Divorce by mutual consent was introduced and in February 1951, a further law was fixed where expectant mothers were given maternity benefit with full wages for two months after the child was born. All these changes were for the better and improved life for women greatly. China was now a fairer country to live in. In 1951, the Party started a 'thought reform'. It was called the 'Movement for the study of Mao Zedong's Thoughts'. It involved studying Mao Zedong's writings and self-criticism at Party meetings. This also applies to political changes. As well as 'Thought Reform', the Party organised mass campaigns and in 1951, the 'Three Antis Campaign' was launched against corruption, waste and too much 'red tape'. In 1952 the 'Five Antis Campaign was launched against bribery, tax evasion, fraud, theft of government property and spying. People who were caught committing these offences were sent to labour camps to be 're-educated' in reform. This was also included in the political changes. To strengthen the Party and China's social and political status further, the whole population was encouraged to join Party-run interest groups. Groups such as the Women's League for Democracy, the Young Pioneers and the China-Russia Friendship were set up all over China. Because the Communist Party ran these groups, it was easy for them to use the people for its own purposes such as mass rallies. An incredible example of this was when every Chinese citizen was asked to kill 10 flies a day throughout the 1960's. With a population of 600 million, flies became virtually extinct. In some areas. Another example of this was when cities were being cleaned up. In Shanghai, there was a campaign against rats and each week, every family had to produce one rat's tail. Another change that affected the Chinese people was the introduction of communes. This reorganised their lives. Families were split up into work teams where they shared everything. ...read more.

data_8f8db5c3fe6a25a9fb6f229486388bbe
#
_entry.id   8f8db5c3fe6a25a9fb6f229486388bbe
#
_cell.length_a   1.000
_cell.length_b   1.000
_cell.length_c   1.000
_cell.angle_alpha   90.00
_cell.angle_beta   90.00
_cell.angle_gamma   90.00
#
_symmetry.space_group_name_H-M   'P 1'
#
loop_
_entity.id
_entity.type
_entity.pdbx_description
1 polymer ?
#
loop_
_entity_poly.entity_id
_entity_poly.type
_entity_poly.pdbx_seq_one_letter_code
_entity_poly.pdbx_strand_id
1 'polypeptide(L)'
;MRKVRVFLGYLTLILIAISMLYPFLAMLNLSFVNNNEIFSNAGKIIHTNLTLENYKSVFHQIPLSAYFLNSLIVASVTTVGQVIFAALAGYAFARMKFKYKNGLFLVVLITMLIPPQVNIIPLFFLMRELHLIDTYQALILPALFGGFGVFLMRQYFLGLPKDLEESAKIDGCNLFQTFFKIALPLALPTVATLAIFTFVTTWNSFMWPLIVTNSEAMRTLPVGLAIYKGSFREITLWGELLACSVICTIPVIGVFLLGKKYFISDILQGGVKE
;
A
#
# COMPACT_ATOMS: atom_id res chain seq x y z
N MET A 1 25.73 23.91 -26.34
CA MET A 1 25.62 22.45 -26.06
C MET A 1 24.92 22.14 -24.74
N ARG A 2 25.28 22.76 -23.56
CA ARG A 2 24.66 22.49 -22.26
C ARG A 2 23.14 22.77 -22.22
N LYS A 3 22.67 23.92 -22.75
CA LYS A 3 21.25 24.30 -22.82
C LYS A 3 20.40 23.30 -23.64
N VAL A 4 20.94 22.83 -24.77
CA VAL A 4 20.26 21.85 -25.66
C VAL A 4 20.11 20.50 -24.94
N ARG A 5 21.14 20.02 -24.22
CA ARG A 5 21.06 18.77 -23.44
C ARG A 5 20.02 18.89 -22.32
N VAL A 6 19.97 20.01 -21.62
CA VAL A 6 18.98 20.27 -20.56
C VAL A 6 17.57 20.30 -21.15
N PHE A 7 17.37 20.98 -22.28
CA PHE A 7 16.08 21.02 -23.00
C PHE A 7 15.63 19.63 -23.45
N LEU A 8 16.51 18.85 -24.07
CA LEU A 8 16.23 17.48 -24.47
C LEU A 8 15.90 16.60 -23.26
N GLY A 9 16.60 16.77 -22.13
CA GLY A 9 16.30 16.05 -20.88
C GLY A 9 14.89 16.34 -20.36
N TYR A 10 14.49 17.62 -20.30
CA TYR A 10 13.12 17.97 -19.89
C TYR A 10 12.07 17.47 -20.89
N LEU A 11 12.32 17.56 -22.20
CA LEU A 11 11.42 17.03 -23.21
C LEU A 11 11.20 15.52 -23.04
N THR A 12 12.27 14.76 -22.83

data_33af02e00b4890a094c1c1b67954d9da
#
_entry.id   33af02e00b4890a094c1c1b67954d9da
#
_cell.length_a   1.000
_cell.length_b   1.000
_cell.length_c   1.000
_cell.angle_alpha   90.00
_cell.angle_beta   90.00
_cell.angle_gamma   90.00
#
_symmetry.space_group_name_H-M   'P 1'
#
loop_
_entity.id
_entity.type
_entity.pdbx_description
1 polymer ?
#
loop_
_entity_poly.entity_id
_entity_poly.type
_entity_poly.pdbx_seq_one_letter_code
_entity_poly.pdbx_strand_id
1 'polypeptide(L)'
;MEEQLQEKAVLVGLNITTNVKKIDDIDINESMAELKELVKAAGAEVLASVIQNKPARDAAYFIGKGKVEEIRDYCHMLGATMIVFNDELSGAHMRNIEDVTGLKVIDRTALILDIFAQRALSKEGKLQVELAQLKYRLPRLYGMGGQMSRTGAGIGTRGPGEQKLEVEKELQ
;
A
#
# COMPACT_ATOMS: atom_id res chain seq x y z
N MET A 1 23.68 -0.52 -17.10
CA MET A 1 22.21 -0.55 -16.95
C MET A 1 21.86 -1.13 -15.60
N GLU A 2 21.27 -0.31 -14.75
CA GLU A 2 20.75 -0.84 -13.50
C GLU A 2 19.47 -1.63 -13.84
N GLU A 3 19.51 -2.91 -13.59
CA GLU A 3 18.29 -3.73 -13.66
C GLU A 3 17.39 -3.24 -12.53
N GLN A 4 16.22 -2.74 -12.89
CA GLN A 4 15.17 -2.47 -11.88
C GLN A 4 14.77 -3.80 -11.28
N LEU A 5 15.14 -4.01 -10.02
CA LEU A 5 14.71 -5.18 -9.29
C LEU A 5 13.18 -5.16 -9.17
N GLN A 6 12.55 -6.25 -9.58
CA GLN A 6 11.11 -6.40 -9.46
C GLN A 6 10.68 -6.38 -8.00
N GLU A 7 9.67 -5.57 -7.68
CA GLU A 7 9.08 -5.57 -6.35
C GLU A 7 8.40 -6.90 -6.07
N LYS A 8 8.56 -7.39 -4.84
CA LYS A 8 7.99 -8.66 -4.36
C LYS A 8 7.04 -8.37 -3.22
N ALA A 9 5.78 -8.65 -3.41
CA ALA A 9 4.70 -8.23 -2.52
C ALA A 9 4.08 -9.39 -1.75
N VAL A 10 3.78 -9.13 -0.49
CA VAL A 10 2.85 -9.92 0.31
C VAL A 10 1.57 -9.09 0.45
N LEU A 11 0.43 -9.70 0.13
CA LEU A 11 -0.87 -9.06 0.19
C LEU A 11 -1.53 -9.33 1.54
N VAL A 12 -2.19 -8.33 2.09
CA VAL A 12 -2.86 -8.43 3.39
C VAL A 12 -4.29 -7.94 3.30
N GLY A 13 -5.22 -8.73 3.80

Conclusion

This was done by a group of moderate leaders; Head of State Liu Shaoqi, Prime Minister Zhou Enlai and Party Secretary Deng Xiaping. They introduced some realistic economic policies and in late 1960, they abandoned the Great Leap Forward. Communes were made smaller and peasants working in back-yard steel production were sent back to fields where they were allowed to own there own land and sell extra produce for their own profit. Town worker's wages were increased. This meant that a lot of Mao's work had been undone. Mao was given no say in running the country and the moderates controlled the economy. But, people regarded Mao Zedong as a revolutionary hero and he had a huge influence over the Chinese people. Although Mao was well intentioned, he spent a lot of time trying to reform yet most of his attempts seemed to backfire or go wrong. The two five year plans didn't exactly have the effect that Mao had hoped for, but they did boost the economy and morale. He went over the top trying to introduce Communist values leaving China in a state of more ruin than when he had come into power. Before he came into power, many had died due to war, but Mao managed to destroy the hope of millions. Many people died of starvation due to the lack of organisation at harvest time and generally throughout the year. He hadn't done much to help peasants and in some cases their living conditions became worse. Even the red guards when they reached the country realised that peasants lives in the country were a lot worse than their own in the cities. Due to the Cultural Revolution a whole generation had missed out on their education. During Mao's reign, the rich were stripped of their riches and intellectuals were ignored. Overall, Mao did not achieve what he had set out to do and his rule was a failure. As soon as a new leader emerged all the old values and ways were changed and the old China of Mao was left behind, but China remained Communist. ...read more.